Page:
On Wednesday I decided that I needed to spend a little time one-on-one with some students. Although it was difficult for me to detach myself from all the "URGENT" tasks on my desk, I gathered student schedules and went for a walk.

They were some of the most well spent minutes of my week!
First stop: I borrowed Rosa from her computer class and we went for a walk. Rosa was so agitated in class the day before that she came without her materials, would not work or participate, and became combative with other students over minor interruptions. My statement to her was, "I was worried about you because you were so upset, and I wanted to make sure that you are okay. Is there anything I can do?"

Quickly, Emily shared concerns weighing on her, concerns that we would dismiss as "9th grade girl syndrome," but in her world, real, emotional, critical.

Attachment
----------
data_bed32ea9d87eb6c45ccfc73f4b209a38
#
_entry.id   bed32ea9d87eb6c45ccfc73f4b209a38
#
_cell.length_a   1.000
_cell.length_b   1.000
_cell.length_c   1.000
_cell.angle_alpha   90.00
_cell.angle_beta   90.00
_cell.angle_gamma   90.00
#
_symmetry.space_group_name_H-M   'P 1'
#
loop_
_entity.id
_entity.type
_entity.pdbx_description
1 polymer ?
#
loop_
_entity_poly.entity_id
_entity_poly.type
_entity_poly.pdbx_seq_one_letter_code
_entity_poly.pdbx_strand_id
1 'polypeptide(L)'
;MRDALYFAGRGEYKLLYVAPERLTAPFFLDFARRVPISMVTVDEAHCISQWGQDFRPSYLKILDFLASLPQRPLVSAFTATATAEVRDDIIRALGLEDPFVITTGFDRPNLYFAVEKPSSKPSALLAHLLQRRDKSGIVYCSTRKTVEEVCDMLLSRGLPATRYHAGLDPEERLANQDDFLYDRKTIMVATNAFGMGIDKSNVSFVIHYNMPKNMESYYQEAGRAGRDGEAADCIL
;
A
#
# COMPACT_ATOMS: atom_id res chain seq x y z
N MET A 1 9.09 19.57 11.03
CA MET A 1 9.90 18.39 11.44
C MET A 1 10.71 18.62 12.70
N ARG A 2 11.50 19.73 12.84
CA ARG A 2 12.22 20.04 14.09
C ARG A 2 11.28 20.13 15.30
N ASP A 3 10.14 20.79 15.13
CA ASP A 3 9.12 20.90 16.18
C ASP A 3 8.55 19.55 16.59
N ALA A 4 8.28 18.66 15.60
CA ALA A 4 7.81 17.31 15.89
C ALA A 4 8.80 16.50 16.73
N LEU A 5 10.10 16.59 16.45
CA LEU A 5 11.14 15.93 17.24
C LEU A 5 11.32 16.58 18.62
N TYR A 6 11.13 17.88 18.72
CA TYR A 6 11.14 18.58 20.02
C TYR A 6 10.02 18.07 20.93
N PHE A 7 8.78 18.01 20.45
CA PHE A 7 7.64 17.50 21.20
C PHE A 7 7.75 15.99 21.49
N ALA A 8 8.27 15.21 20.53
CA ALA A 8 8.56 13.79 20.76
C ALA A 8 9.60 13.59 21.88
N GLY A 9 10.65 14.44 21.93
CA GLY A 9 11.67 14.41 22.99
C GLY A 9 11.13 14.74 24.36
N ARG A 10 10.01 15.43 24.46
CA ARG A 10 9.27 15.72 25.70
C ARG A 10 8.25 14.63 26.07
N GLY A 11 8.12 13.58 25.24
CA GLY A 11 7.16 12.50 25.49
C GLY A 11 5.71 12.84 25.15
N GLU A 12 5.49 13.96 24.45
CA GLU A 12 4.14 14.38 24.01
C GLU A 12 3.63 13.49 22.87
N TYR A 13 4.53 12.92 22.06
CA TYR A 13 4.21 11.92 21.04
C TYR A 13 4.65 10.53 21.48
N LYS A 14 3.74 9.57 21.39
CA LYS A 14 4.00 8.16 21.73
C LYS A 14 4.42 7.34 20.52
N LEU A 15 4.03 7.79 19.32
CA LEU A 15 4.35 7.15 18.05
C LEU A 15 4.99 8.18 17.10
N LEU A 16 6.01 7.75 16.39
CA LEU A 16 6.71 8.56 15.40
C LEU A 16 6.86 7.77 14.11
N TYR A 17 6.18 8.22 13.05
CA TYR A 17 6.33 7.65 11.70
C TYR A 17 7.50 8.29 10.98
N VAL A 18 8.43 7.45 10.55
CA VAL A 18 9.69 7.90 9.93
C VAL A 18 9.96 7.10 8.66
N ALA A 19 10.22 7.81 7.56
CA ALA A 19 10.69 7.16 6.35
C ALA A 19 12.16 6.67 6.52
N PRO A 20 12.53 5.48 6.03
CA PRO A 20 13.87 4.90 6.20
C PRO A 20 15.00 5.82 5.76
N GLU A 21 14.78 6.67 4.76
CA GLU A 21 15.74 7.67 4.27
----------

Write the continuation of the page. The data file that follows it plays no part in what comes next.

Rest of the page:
I didn't have any answers but I asked how I could help. Emily asked to have her seat moved. Easily done!

That day I m…

Where is the "UNDO" button?

Sometimes I need a "UNDO" button:the lesson I planned is a complete disaster;I never copied the test I need for this period;my students are angry because I overlooked an infraction for one student but not for another;the teacher next door was out of school three days with a sick child and I didn't take the time to ask about the child, offer my help, or just share an encouraging word;a student is struggling in my class but I don't offer any extra help;in impatience I criticized a student and embarrassed him in front of his peers;homeroom attendance? I completely forgot to check and submit! Was everyone there?;that girl was visibly upset by something, but I didn't stop to see what was wrong or how I could help;oh, I was supposed to attend a meeting this morning!